Cheers to keeping your sleep in balance
Just like we need to eat and drink to survive we need to sleep!
Our circadian timing system helps us figure out when to do it but our homeostatic sleep system gives us the drive to do it.
Homeostasis is a state of stability or equilibrium. The longer we spend time on one end of the spectrum, the more intense our drive is towards the opposing state. For example, the hungrier we are, the more we want to eat. This also happens with sleep. The more we go without sleep the greater our drive is to get it. This is called sleep pressure.
In my last post I talked about how serotonin and melatonin help to regulate your circadian rhythm. Your homeostatic sleep system is regulated by the neuromodulator adenosine. The longer you are awake the more adenosine builds up in your system. Increasing levels of adenosine in your brain cause an increased urge to sleep, also referred to as an increased sleep pressure. Adenosine levels typically peak after 12-16 hours of being awake.
The most common way we can manipulate adenosine levels to help us feel less sleepy is with caffeine. To me caffeine = coffee but this stimulant is found in many sources (tea, sodas, energy drinks, dark chocolate, weight-loss pills and even some pain relievers).
Tastes better when they do that artsy stuff
Caffeine works by attaching onto adenosine receptors in the brain and blocking your sleepiness signals. It also causes your adrenal glands to increase production of adrenaline and cortisol, two stress hormones that'll want to keep you flying and fighting > sleeping.
There is an upside. Caffeine can help you feel less sleepy as well as potentially increase your athletic performance.
Position stand of the International society of sports nutrition via YLMSportsScience
It's important to know that adenosine continues to build up in your system while you are caffeinating or caffeinated. This explains the post-caffeine crash many feel.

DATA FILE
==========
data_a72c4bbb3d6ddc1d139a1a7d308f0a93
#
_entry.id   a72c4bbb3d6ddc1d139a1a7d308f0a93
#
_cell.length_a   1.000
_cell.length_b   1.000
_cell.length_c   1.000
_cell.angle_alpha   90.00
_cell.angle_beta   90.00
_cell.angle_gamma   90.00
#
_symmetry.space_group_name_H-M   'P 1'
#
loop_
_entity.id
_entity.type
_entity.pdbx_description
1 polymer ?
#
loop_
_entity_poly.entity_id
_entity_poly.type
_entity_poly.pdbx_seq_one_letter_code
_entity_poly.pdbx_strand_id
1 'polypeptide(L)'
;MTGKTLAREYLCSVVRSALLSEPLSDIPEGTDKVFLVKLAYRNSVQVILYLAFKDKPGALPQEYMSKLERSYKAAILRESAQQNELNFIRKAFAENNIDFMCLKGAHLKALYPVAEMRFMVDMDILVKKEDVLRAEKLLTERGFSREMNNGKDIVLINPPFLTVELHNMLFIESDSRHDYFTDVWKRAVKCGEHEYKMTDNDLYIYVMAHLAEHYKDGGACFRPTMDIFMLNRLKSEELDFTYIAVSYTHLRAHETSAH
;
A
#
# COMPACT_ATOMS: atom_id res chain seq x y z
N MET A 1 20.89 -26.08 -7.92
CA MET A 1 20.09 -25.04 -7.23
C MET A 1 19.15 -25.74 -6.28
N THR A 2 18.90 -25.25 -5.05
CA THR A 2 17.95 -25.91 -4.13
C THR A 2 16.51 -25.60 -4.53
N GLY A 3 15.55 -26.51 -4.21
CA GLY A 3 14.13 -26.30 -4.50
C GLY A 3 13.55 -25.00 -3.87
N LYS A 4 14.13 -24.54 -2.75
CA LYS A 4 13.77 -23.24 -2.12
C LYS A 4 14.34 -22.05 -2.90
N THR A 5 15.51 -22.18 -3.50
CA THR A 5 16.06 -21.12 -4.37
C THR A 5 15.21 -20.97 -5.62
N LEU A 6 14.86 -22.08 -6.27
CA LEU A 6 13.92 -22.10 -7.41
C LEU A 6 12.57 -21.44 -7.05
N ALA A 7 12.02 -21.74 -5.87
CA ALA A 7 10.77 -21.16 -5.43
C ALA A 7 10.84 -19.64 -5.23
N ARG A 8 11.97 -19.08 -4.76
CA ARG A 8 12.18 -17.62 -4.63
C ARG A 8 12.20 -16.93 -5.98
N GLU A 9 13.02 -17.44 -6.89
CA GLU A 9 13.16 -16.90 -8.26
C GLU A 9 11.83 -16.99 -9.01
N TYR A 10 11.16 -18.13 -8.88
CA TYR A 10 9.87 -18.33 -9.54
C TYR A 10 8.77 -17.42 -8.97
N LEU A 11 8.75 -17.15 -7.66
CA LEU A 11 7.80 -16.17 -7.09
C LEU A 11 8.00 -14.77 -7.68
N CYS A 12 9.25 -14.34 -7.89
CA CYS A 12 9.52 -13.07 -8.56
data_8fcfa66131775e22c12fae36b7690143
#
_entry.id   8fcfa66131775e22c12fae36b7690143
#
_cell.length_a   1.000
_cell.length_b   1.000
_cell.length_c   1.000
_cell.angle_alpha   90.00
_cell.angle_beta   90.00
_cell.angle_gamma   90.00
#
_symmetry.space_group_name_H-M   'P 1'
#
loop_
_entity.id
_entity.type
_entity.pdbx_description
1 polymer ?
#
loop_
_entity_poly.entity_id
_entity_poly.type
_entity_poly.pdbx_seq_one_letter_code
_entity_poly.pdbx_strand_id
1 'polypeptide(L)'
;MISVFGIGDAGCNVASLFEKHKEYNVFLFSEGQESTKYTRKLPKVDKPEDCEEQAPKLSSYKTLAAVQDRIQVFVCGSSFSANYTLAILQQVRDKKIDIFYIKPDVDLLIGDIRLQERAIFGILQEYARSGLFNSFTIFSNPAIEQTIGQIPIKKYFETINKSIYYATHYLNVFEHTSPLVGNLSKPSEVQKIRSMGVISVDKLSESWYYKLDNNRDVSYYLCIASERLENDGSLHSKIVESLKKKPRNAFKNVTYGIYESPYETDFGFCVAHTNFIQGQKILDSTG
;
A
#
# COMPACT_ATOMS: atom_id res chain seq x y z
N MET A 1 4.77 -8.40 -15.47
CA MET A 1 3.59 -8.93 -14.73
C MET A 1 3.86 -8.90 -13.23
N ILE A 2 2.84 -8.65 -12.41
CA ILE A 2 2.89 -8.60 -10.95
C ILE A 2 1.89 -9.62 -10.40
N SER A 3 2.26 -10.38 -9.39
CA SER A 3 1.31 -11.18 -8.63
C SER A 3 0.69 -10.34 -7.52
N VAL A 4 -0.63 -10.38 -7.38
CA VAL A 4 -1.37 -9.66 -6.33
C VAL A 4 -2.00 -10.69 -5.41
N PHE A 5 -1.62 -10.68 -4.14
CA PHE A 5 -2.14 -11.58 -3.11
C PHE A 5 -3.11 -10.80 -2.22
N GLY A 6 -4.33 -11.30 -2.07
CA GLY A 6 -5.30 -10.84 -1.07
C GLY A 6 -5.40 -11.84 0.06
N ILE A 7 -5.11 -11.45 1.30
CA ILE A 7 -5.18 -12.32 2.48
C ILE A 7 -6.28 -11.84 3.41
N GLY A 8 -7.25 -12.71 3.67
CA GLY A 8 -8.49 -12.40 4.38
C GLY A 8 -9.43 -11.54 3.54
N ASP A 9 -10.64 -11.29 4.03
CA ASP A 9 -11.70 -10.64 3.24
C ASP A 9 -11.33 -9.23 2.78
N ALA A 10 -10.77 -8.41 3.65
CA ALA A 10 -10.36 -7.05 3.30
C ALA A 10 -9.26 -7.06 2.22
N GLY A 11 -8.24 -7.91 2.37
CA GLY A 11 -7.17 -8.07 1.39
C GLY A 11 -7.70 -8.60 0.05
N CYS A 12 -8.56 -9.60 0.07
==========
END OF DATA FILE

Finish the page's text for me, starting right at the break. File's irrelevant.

Caffeine is not the only sleep disruptor on the drink list. Alcohol is on it too.
Typically I'm an old-fashioned type of girl...except when in the Bahamas
Alcohol consumption can also adversely affect your homeostatic sleep system and sleep drive. It does this by increasing the extracellular concentrations of adenosine, causing you to feel sleepy. Yes, you may feel that a drink helps you fall asleep but numerous studies link alcohol with poor sleep quality. Alcohol consumption is specifically disruptive your REM sleep.
Knowing that both caffeine and alcohol can negatively affect your sleep, what should you do?
General guidelines of setting a caffeine curfew of 12:00 or 1:00 p.m. and significantly limiting or abstaining from alcohol should help.
There are a lot of non-prescriptive sleep aides out there and I haven't tried most of them but a friend did recommend Doc Parsley’s sleep remedy and I really like it. I don’t use it every night but when I am feeling a bit sleep deprived. Check it out here. My personal preference is the apple cinnamon over the lemon & lime flavor, but both are good.
Cheers to your sleep. Level Up those Zzzzzzs!